But consultation with your wife does not need to start and end with one discussion in one day and one event. People are people and relationships develop, and we must continually and lovingly consult with our spouce to create better understanding and greater unity. Over time, you and your wife can decide what is best for your individual and collective growth..
7. What is a pledge to the Spiritual Assembly and how is it different from regular contributions?
Pledges to the Spiritual Assembly, to make a specific contribution, can be made on special occasions like fundraising events, in order to achieve certain goals. Pledge are usually associated with a fundraising activity and they are definitely part of one’s journey into a life of sacrificial service for the Bahá’í Fund. But they are not part of the normal, regularly-made contributions in the path of God as revealed in the Bahá’í Scriptures. Giving to the Bahá’í Fund is a personal commitment we make with Bahá’u’lláh when we embark on our journey towards a lifetime of generous and sacrificial services. This commitment does not depend on community circumstances; it starts on the day we accept Bahá’u’lláh as the Manifestation of God for this age and goes on until the end of our lives. The Bahá’ís in Azerbaijan do not need to wait for a fundraising event to begin exercising their privilege of a life of generous giving. Start growing now!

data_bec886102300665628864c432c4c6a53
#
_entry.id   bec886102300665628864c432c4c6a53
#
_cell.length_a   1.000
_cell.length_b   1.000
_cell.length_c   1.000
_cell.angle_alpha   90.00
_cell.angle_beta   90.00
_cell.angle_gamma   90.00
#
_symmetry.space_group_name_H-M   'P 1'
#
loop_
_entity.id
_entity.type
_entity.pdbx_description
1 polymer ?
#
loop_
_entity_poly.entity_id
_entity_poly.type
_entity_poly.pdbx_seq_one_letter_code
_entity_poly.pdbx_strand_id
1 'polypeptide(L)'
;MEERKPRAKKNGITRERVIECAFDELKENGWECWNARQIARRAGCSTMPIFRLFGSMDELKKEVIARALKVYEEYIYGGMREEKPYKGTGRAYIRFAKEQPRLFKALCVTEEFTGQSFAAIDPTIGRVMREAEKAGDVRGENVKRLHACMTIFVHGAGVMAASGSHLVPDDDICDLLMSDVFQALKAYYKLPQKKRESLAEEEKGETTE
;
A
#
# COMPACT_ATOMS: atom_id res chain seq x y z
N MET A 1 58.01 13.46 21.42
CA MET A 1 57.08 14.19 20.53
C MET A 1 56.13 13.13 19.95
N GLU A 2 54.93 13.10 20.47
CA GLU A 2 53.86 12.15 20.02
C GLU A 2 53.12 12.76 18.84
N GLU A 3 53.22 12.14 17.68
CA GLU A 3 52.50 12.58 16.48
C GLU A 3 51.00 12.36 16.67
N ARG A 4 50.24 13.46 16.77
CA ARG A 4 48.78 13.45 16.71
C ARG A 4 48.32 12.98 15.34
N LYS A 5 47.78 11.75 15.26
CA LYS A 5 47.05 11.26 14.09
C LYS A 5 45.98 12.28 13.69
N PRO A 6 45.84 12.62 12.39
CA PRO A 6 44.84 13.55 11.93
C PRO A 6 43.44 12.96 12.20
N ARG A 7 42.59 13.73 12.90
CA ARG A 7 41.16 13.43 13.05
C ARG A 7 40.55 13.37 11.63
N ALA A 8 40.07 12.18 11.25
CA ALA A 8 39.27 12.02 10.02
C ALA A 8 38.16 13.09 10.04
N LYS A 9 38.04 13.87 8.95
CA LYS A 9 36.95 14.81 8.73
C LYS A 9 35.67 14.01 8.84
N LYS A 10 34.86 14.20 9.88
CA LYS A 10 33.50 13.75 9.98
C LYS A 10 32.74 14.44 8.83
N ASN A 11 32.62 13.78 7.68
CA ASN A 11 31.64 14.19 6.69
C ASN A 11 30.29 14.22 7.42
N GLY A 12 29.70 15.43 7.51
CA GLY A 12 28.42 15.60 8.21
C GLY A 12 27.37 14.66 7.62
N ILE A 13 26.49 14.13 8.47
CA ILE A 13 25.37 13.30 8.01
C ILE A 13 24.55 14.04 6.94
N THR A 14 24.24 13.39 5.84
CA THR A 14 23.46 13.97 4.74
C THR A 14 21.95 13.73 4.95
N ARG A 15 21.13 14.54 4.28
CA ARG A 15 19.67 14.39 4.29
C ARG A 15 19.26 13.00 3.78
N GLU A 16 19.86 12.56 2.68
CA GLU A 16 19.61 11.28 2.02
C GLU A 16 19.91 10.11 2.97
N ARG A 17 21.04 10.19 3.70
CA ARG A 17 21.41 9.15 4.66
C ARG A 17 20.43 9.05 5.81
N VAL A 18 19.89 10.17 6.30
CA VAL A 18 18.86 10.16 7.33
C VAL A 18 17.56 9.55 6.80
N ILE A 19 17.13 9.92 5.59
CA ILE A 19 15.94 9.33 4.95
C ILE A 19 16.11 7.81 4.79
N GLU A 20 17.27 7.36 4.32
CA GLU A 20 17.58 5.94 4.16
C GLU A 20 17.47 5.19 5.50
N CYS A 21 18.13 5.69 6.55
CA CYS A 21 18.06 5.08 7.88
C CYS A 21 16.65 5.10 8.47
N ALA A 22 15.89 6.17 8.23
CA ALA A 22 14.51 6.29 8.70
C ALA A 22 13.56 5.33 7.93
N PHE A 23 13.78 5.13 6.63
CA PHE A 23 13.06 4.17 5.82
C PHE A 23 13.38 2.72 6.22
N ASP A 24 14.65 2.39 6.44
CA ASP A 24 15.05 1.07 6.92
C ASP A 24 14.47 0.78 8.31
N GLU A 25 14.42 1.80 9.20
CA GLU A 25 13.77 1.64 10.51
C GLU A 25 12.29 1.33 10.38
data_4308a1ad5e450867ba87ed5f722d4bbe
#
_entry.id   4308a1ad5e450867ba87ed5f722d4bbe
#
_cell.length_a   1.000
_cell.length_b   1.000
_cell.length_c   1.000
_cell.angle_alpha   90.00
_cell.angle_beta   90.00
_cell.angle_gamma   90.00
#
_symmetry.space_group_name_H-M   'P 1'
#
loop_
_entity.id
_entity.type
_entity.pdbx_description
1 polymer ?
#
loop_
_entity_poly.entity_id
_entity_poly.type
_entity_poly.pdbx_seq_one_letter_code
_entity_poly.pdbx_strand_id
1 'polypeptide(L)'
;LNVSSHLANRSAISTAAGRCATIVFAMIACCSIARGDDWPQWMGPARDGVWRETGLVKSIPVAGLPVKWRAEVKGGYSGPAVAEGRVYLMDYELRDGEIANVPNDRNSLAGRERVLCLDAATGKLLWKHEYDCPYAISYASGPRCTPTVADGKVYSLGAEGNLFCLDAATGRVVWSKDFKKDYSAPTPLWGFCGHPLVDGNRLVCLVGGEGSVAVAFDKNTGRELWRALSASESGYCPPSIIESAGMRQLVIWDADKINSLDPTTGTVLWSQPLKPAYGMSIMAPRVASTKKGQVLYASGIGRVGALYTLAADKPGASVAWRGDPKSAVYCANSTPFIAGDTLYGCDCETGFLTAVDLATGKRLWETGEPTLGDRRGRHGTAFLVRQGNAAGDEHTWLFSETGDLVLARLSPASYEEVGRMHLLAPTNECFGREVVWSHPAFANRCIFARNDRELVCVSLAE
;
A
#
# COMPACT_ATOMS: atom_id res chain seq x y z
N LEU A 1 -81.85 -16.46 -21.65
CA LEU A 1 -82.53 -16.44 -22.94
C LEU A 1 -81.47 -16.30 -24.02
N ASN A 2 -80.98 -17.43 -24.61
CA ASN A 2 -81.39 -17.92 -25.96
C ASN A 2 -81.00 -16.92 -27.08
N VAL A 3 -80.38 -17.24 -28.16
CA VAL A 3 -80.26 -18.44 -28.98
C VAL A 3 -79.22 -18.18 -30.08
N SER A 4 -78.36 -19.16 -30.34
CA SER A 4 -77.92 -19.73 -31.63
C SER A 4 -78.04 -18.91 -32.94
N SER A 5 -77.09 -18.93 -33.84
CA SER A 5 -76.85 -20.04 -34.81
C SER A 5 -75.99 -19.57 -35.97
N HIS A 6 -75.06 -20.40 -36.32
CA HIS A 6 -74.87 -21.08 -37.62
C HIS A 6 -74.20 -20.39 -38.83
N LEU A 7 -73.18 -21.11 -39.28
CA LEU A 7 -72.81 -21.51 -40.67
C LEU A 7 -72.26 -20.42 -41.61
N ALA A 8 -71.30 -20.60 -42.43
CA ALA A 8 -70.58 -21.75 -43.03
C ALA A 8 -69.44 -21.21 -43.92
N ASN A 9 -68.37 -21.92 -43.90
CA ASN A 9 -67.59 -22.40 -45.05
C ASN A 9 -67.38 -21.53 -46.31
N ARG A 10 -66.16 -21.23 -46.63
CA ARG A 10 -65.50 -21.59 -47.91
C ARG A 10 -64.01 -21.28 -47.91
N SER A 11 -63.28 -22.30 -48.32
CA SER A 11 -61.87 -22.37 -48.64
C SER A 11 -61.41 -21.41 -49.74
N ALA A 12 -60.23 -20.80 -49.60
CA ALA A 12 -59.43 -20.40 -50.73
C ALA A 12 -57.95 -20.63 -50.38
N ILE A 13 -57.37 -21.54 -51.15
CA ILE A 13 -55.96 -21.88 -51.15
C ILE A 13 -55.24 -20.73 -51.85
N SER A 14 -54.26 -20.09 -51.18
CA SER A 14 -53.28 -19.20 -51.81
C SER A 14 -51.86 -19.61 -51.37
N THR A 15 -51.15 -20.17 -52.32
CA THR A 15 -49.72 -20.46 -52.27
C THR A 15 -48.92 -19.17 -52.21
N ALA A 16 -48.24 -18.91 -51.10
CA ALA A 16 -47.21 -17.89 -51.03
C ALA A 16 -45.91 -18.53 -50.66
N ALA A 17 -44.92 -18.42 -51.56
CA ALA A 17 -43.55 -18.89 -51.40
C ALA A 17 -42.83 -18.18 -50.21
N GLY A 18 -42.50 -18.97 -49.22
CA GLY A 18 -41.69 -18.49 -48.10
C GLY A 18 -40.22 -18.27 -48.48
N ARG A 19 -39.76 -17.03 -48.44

When you do make a pledge to the Spiritual Assembly it is like extra blessings and will help you to go beyond the usual sacrifices you make. It is like extending our generosity to a new level. But there is no pressure involved, and each believer must take initiative to make sure to remember and honor his/her pledge! The Universal House of Justice says,
“Pledges can be useful as a means of encouraging contributions and of bringing the financial needs of the Cause to the attention of the friends. This method can be particularly helpful in a situation where a Spiritual Assembly has a major task to perform, such as the building of a Haziratu'l-Quds or the establishment of a tutorial school, and needs to have some idea in advance of whether the funds for the project will be available. However, it would be entirely contrary to Bahá'í principles to bring any pressure to bear when calling for pledges or when endeavouring to collect them. Once a pledge has been given it is permissible to remind the donor, privately, of his expressed intention to contribute and to enquire courteously if it would be possible for him to honour his pledge, but Assemblies must be aware that such pledges are not an obligation in any legal sense; their redemption is entirely a matter of conscience. Lists of those making pledges must not be publicized.”